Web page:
Worker Charged With Manslaughter, Elder Abuse for Poisoning Deaths at Senior Home

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A 35-year-old worker at the Atria Park assisted living facility in San Mateo is facing two counts of involuntary manslaughter and elder abuse charges for the poisoning of three elderly residents mistakenly served cleaning solution instead of cranberry juice, NBC Bay Area’s Investigative Unit has learned.

Alisia Rivera Mendoza of East Palo Alto is charged with two counts of involuntary manslaughter and three counts of elder abuse stemming from the Aug. 27 incident at Atria Park in San Mateo. One resident, Trudy Maxwell, 93, died shortly after she drank the cleaner. Another resident survived, but a third, Peter Schroder Jr., also 93, died 11 days later.

“It's been pretty anguishing,” said Schroder’s daughter, Susan, who was with her father when he died. “You know, it's hard to sleep at night. But, you know: My father loved me and I loved him, and that's the most important thing.”

In filing the charges earlier this month, prosecutors allege that Rivera Mendoza’s negligence caused the victims to endure “unjustifiable physical pain and mental suffering” and “willfully caused and permitted” lives to be put in peril.

Rivera Mendoza did not respond to requests for comment. She is due in court on May 12 for arraignment.

Officials with Atria Senior Living told us they are aware of the charges and “will continue to cooperate with the authorities” during the legal process.

“We took immediate action in response to this incident, including reviewing and reinforcing our training and policies on chemical safety. As always, we remain focused on the safety, health, and well-being of all our residents.”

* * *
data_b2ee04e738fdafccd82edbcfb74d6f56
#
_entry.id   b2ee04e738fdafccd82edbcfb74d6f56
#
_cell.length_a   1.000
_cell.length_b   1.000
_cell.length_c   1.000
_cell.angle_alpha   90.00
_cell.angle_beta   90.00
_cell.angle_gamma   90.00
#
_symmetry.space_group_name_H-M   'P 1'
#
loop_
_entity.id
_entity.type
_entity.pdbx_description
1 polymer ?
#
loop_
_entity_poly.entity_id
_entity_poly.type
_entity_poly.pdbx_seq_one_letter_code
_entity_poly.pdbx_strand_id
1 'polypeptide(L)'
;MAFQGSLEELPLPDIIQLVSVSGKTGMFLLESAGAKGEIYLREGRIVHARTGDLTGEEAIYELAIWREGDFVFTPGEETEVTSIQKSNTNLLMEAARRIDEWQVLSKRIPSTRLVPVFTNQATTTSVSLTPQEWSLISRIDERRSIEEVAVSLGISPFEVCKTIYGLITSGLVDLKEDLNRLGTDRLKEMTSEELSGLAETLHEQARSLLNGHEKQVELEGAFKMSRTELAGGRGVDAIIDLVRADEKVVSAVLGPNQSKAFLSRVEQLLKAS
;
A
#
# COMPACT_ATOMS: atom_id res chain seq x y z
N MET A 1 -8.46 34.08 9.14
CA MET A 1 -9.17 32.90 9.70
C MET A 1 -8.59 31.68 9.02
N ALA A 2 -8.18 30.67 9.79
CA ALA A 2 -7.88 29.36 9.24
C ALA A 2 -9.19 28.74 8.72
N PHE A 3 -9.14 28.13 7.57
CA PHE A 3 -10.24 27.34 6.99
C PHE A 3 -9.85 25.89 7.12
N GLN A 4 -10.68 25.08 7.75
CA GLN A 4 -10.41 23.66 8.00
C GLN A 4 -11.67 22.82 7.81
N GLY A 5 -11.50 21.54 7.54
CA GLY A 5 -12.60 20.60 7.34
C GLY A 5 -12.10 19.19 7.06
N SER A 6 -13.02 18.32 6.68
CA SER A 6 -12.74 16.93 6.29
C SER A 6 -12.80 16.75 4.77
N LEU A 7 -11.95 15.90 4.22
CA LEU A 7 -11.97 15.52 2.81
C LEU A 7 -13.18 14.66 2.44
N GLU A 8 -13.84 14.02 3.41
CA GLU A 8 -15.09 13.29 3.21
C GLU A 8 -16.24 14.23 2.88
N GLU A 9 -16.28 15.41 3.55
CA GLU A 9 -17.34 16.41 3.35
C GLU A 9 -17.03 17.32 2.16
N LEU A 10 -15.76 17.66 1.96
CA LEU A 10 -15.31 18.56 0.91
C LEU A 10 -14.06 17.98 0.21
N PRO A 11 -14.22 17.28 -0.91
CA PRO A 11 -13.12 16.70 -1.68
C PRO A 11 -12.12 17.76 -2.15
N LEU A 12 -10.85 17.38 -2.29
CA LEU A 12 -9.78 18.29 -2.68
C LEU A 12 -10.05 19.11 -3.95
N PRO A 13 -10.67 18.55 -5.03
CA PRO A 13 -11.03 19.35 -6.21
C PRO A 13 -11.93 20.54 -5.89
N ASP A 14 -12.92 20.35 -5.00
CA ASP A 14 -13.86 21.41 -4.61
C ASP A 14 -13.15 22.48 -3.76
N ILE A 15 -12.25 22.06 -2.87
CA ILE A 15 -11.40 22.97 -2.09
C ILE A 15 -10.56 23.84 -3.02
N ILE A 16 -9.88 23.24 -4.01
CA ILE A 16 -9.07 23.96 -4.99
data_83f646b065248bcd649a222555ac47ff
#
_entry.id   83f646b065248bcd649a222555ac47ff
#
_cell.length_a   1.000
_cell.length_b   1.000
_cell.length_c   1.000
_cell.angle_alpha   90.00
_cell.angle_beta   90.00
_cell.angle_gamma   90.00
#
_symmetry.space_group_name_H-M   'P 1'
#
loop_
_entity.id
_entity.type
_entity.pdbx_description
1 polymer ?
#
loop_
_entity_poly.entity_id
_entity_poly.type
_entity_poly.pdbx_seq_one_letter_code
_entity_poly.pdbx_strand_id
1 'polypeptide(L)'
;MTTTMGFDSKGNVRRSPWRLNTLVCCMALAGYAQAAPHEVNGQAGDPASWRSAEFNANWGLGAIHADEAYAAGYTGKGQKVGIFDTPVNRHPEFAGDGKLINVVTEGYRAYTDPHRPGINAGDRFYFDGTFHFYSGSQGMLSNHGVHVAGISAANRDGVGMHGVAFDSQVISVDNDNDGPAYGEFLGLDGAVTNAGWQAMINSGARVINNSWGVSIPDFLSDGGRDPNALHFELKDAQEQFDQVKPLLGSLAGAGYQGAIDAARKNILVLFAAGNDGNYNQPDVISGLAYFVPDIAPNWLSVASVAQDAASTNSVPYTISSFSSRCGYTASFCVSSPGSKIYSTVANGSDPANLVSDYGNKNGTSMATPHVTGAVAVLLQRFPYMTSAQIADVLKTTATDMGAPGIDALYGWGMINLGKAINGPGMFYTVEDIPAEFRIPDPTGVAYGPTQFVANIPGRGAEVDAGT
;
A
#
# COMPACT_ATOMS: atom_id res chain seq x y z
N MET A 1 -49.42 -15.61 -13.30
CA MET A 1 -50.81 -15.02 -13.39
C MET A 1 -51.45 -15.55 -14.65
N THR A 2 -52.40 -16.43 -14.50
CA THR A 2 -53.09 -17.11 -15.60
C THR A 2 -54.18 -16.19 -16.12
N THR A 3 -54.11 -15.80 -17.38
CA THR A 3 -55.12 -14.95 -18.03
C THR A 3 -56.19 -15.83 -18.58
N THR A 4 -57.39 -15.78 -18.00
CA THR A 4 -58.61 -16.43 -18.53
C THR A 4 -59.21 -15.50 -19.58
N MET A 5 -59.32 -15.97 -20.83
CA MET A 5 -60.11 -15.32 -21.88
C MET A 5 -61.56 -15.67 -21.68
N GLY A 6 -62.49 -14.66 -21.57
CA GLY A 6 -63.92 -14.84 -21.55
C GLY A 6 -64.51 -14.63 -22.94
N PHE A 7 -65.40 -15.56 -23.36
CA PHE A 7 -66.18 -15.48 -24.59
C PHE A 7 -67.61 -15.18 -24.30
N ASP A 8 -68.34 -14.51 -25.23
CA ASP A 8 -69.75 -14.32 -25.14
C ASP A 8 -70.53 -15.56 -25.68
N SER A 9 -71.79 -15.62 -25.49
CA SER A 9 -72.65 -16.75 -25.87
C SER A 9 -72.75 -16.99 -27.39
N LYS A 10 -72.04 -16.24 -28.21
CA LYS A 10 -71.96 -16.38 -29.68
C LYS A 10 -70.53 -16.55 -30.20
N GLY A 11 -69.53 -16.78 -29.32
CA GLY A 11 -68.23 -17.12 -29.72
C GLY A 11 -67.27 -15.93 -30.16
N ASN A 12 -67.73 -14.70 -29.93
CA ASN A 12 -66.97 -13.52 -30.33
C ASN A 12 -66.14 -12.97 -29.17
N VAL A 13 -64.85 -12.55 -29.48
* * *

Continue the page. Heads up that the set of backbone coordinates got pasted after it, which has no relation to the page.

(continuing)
San Mateo District Attorney Steve Wagstaffe said that while Rivera Mendoza has been remorseful and clearly did not intend for the fluid to be served to residents, there’s clear evidence of criminal negligence.

“If you are criminally negligent and failing to take care of the person in your charge, we're not going to say ‘that's too bad,’’’ he said. “We're going to hold you accountable for it.”

One critical piece of the case, he says, is the kitchen surveillance video showing Rivera Mendoza pouring out cleaner from a larger container into the pitcher. “It's very hard to deal with a 5-gallon drum,” Wagstaffe said, “and so she poured it into a fruit pitcher that is used to serve drinks, intending to then take that and move it elsewhere to do the cleaning with just a simple little container. And she left it, she got busy with some other things.”

The video also shows another worker warned Rivera Mendoza about what she was doing, but then both became distracted, Wagstaffe said.

Schroder, who is suing Atria for wrongful death, says she is uncomfortable that the only charges filed so far are against the care worker, not the management.

“It seems like she's a scapegoat to me,” she said, adding that Atria mangers are “the ones that are actively holding people's lives in their hands because of the example they set.”

Wagstaffe says that while he has met with victims’ families and understands them wanting to have Atria held accountable, that decision now rests with the Attorney General’s office.

“We will let the attorney general, with all their broad resources, decide if that's appropriate,” he said, adding that his office joined with Contra Costa prosecutors in seeking the state’s involvement. That office has charged a worker at Atria Walnut Creek with the death of Constantine Canoun. Authorities believe Canoun drank cleaning solution that the worker left out. The incident happened four days before the Atria Park poisonings.

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